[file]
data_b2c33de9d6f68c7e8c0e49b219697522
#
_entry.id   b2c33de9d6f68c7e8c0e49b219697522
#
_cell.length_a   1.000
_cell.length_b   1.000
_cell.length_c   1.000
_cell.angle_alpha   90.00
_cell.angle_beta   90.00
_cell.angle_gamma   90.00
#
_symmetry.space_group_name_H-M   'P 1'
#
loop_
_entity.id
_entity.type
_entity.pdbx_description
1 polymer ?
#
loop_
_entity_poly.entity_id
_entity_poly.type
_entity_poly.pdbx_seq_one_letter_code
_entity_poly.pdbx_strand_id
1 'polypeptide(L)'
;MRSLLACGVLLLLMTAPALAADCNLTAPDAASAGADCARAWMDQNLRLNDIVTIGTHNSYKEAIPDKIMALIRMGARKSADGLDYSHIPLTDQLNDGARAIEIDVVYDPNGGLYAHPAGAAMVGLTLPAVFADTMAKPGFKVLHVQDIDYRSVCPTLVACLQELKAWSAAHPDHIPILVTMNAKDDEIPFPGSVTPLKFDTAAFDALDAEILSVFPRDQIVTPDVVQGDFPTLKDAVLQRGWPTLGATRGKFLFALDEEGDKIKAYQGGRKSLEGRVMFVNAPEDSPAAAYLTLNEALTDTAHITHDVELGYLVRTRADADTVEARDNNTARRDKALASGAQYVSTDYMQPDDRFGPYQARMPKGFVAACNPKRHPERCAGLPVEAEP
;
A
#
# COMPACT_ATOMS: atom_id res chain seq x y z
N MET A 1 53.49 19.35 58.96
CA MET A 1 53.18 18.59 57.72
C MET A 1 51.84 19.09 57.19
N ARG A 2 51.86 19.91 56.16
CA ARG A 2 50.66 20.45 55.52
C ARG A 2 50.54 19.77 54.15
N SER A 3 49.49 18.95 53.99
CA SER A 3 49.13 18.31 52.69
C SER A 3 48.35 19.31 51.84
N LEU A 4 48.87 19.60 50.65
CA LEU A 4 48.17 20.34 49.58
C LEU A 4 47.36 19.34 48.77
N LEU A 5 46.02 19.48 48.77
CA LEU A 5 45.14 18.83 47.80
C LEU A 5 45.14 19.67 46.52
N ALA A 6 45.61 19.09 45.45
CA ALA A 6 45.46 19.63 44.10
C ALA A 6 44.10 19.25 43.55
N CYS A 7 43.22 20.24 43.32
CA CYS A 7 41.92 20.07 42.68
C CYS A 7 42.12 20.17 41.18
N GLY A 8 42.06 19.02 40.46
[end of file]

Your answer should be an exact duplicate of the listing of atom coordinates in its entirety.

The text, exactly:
data_b2c33de9d6f68c7e8c0e49b219697522
#
_entry.id   b2c33de9d6f68c7e8c0e49b219697522
#
_cell.length_a   1.000
_cell.length_b   1.000
_cell.length_c   1.000
_cell.angle_alpha   90.00
_cell.angle_beta   90.00
_cell.angle_gamma   90.00
#
_symmetry.space_group_name_H-M   'P 1'
#
loop_
_entity.id
_entity.type
_entity.pdbx_description
1 polymer ?
#
loop_
_entity_poly.entity_id
_entity_poly.type
_entity_poly.pdbx_seq_one_letter_code
_entity_poly.pdbx_strand_id
1 'polypeptide(L)'
;MRSLLACGVLLLLMTAPALAADCNLTAPDAASAGADCARAWMDQNLRLNDIVTIGTHNSYKEAIPDKIMALIRMGARKSADGLDYSHIPLTDQLNDGARAIEIDVVYDPNGGLYAHPAGAAMVGLTLPAVFADTMAKPGFKVLHVQDIDYRSVCPTLVACLQELKAWSAAHPDHIPILVTMNAKDDEIPFPGSVTPLKFDTAAFDALDAEILSVFPRDQIVTPDVVQGDFPTLKDAVLQRGWPTLGATRGKFLFALDEEGDKIKAYQGGRKSLEGRVMFVNAPEDSPAAAYLTLNEALTDTAHITHDVELGYLVRTRADADTVEARDNNTARRDKALASGAQYVSTDYMQPDDRFGPYQARMPKGFVAACNPKRHPERCAGLPVEAEP
;
A
#
# COMPACT_ATOMS: atom_id res chain seq x y z
N MET A 1 53.49 19.35 58.96
CA MET A 1 53.18 18.59 57.72
C MET A 1 51.84 19.09 57.19
N ARG A 2 51.86 19.91 56.16
CA ARG A 2 50.66 20.45 55.52
C ARG A 2 50.54 19.77 54.15
N SER A 3 49.49 18.95 53.99
CA SER A 3 49.13 18.31 52.69
C SER A 3 48.35 19.31 51.84
N LEU A 4 48.87 19.60 50.65
CA LEU A 4 48.17 20.34 49.58
C LEU A 4 47.36 19.34 48.77
N LEU A 5 46.02 19.48 48.77
CA LEU A 5 45.14 18.83 47.80
C LEU A 5 45.14 19.67 46.52
N ALA A 6 45.61 19.09 45.45
CA ALA A 6 45.46 19.63 44.10
C ALA A 6 44.10 19.25 43.55
N CYS A 7 43.22 20.24 43.32
CA CYS A 7 41.92 20.07 42.68
C CYS A 7 42.12 20.17 41.18
N GLY A 8 42.06 19.02 40.46